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Birthright Faces The Chopping Block

Birthright Faces The Chopping Block

There will be 17,000 fewer young people accepted to the Birthright Israel program in 2009 as the organization slashes its budget by $35 million due to increased costs, an unfavorable exchange rate and a decline in fundraising, according to the president of its foundation, Jay Golan.

“Our budget this year was $110 million and it will be $75 million in 2009,” he said. “That will mean we will take 25,000 [participants] worldwide in 2009 compared to 42,000 in 2008.”

About 80 percent of the 25,000 will be from North America.

Birthright Israel offers free 10-day trips to Israel for all Jewish young adults 18-26 who have neither traveled to Israel before on a peer educational trip nor lived there past the age of 12.

Golan said a decrease in funding alone was responsible for cutting 11,000 participants. Its largest benefactor, Sheldon Adelson, chief executive of the Las Vegas Sands Corp., cut his contribution to the organization to $30 million over the next two years; he had contributed about $67 million in the last two years.

Adelson, who was once said to be the third-richest man in the U.S. based on his Las Vegas Sands holdings, saw his net worth decline by $4 billion last month because of the slumping economy. A year ago, his net worth had been estimated at $28 billion.

The State of Israel, private philanthropists and Jewish communities around the world are the primary financial supporters of Birthright Israel, which operates in 52 countries and has taken 191,000 young adults to Israel since it started in January 2000. But because of the anticipated worldwide recession, Golan said fundraising efforts would soon be broadened to reach the entire Jewish community.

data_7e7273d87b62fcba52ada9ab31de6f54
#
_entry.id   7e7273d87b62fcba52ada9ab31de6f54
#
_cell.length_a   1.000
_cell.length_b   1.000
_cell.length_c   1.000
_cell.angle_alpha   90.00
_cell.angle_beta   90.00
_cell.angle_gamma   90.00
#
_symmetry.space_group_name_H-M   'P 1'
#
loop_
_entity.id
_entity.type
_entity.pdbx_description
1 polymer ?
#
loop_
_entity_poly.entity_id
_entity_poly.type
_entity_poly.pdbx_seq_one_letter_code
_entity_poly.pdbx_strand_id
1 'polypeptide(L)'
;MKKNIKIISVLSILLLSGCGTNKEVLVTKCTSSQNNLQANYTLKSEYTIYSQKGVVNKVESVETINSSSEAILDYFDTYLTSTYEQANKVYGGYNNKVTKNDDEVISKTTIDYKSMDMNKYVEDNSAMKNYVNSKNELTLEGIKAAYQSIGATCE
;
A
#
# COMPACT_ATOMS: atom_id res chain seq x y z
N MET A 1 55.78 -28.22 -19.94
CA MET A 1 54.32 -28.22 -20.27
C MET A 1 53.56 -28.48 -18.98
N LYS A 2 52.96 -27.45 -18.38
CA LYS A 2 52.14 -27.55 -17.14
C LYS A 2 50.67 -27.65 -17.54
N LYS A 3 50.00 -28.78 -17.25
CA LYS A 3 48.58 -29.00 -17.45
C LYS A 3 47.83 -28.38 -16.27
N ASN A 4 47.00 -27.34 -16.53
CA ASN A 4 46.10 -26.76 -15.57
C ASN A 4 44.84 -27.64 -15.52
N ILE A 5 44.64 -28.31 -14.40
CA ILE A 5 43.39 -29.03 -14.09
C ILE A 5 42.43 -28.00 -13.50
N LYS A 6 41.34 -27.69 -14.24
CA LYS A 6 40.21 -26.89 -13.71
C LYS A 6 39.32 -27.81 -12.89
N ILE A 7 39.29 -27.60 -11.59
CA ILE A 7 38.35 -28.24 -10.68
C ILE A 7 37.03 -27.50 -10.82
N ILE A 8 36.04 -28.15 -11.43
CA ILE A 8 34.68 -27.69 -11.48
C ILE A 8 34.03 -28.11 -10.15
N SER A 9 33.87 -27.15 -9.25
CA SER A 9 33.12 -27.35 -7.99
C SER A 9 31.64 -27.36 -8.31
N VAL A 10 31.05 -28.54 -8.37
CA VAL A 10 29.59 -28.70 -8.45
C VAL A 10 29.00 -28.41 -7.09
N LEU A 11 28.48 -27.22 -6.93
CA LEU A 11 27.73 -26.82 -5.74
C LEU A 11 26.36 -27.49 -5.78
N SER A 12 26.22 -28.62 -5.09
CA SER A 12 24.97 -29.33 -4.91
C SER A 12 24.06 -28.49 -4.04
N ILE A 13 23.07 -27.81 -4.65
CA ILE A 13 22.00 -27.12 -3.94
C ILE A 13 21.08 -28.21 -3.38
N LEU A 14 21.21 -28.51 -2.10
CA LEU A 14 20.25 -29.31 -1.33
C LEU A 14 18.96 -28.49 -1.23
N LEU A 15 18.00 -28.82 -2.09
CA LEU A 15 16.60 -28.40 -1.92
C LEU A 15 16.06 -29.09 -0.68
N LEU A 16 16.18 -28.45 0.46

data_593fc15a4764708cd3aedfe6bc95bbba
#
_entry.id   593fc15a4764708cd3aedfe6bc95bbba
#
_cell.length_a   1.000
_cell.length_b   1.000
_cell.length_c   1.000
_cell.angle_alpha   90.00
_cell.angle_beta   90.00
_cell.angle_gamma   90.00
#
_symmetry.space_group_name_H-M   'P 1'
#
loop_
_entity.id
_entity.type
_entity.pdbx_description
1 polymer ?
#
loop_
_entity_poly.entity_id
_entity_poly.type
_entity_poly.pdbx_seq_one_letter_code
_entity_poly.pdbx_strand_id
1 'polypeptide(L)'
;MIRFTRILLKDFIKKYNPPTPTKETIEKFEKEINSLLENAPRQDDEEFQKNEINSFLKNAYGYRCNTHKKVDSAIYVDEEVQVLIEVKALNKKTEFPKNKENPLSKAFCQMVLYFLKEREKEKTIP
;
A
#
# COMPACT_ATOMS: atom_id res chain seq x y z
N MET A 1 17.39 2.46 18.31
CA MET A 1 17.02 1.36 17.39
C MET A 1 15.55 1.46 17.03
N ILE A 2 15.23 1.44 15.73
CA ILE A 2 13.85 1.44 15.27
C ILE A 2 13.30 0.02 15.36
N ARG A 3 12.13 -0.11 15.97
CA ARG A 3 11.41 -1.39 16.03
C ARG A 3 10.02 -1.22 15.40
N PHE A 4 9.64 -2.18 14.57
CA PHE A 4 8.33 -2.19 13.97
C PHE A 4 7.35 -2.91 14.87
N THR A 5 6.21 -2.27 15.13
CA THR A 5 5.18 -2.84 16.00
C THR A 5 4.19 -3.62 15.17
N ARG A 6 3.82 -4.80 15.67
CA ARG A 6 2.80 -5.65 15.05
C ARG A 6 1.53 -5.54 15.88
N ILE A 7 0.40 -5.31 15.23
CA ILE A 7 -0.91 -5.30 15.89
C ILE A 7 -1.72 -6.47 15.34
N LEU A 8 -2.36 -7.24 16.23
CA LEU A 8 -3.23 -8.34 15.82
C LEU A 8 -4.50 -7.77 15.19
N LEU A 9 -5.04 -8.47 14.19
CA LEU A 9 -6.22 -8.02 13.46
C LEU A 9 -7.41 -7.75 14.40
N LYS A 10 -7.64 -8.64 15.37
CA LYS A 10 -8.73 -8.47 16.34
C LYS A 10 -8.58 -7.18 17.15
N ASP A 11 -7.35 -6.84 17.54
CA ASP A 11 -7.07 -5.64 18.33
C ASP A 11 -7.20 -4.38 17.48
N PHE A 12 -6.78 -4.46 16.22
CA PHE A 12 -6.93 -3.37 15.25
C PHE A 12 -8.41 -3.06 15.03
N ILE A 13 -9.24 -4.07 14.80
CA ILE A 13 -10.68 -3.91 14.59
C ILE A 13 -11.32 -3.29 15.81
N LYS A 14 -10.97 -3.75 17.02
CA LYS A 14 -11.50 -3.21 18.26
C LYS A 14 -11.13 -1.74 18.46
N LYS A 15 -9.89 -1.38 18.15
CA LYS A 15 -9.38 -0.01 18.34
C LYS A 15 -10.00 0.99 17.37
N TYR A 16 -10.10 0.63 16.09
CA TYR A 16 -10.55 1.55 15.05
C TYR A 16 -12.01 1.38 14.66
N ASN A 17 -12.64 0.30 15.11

Although the State of Israel contributed about $20 million to the group this year, Gideon Mark, the organization’s international CEO, said he anticipates the contribution next year would be about $17 million. Because Israel now has an interim government until elections Feb. 10, the government has been slow to make a commitment for next year.

Mark pointed out that the number of this year’s participants was higher than normal because of a challenge grant by Adelson of nearly $7 million. Golan said that figure has nearly been “matched by several individuals as well as North American Jewish communities and by the [Israeli] government itself. We expect it will have been matched by the end of December.”

In addition to an anticipated drop in contributions, Golan pointed out that costs have gone up as the value of the dollar has declined.

“We have hit the same perfect storm that many have hit,” he said. “A $2,600 contribution used to cover everything that was in the trip. This year, the price was $3,000; we lost 20 percent in purchasing power. If we were to have 40,000 participants, we would have to work harder just to stay in place.”

The economic downturn comes at a time when Birthright Israel has become a “proven winner in the community,” Golan observed. “The critical thing about Birthright is that there is a real difference in the lifelong Jewish identity of those who go on the trip and those who don’t. We are almost uniquely successful in engaging people who haven’t had a positive, enduring Jewish experience to date. That is an argument for taking people now and not allowing a wait list to build up.”